'Your papers, please' must never be heard in America
Independent voices from the TWT Communities
Flying low over snowy terrain on a Cold War training mission, Lt. Col. Dan Bulli’s massive B-52 bomber hit turbulence that shook the plane so violently that he couldn’t read the gauges. Pulling back on the yoke and depressing the throttle, he tried to fly out of the severe wind. Then there was a loud bang.
"When you're flying combat aircraft, you're pushing your aircraft to the edge" to simulate combat, said Jeff Underwood, historian for the National Museum of the U.S. Air Force in Ohio.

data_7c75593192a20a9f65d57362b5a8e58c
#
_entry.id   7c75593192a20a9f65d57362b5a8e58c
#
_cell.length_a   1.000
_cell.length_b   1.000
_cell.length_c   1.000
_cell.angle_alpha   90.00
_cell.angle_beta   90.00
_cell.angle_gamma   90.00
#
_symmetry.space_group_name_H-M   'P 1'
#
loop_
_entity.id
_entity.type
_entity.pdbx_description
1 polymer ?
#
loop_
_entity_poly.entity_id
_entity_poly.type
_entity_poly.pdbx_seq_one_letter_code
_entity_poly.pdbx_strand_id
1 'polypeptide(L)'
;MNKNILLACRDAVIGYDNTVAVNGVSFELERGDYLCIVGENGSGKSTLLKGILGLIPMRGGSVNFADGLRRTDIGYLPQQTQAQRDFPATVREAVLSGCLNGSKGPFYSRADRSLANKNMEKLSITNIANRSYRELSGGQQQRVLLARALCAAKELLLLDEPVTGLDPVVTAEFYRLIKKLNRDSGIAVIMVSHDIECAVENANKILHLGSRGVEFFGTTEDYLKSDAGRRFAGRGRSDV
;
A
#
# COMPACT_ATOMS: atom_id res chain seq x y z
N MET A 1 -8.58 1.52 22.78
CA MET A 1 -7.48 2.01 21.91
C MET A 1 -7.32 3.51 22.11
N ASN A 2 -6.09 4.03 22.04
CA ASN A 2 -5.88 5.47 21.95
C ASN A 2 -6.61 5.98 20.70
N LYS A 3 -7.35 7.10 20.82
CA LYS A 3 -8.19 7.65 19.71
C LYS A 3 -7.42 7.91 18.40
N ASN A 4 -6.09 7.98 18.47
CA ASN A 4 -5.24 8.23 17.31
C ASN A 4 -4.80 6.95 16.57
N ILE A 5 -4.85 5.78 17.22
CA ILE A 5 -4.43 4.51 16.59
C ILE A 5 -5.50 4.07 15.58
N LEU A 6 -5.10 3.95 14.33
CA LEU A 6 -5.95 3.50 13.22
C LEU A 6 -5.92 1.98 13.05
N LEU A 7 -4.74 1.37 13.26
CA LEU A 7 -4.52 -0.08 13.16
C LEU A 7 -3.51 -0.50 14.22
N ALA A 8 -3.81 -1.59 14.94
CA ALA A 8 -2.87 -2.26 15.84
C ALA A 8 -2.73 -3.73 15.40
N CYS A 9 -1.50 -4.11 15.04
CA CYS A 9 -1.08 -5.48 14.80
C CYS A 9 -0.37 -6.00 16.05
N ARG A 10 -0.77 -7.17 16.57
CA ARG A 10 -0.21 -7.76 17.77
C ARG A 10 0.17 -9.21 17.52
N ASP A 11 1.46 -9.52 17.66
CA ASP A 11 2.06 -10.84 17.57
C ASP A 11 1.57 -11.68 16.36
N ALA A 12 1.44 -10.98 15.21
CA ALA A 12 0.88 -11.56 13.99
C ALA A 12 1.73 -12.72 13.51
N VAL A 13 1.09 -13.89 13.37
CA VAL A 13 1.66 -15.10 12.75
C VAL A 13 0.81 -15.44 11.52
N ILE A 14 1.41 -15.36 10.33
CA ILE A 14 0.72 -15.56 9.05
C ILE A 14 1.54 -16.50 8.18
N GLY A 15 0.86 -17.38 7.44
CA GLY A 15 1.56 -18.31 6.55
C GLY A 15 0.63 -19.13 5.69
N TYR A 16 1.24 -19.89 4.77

Radar advances by the Soviets forced the aircraft with a 185-foot wingspan to fly low to the ground to evade detection, causing unexpected structural fatigue, Mr. Underwood said.